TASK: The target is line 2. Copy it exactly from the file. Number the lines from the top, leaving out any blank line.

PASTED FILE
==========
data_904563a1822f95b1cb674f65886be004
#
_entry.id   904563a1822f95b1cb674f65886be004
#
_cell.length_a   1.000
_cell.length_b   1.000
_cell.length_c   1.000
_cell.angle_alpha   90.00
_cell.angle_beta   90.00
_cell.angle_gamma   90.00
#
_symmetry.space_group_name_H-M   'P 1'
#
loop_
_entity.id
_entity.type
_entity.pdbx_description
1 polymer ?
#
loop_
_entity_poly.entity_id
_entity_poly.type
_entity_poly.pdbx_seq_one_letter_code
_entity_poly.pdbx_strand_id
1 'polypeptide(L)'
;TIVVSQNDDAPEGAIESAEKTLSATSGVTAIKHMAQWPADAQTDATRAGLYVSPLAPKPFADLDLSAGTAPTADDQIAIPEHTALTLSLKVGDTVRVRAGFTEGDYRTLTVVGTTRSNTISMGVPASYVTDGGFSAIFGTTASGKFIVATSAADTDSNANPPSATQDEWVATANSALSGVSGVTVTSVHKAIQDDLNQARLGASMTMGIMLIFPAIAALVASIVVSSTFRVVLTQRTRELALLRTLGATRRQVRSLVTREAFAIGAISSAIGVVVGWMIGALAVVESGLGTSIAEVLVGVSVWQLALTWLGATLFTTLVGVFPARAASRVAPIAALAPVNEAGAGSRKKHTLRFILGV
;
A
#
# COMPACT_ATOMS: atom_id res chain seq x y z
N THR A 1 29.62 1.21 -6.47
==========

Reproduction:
#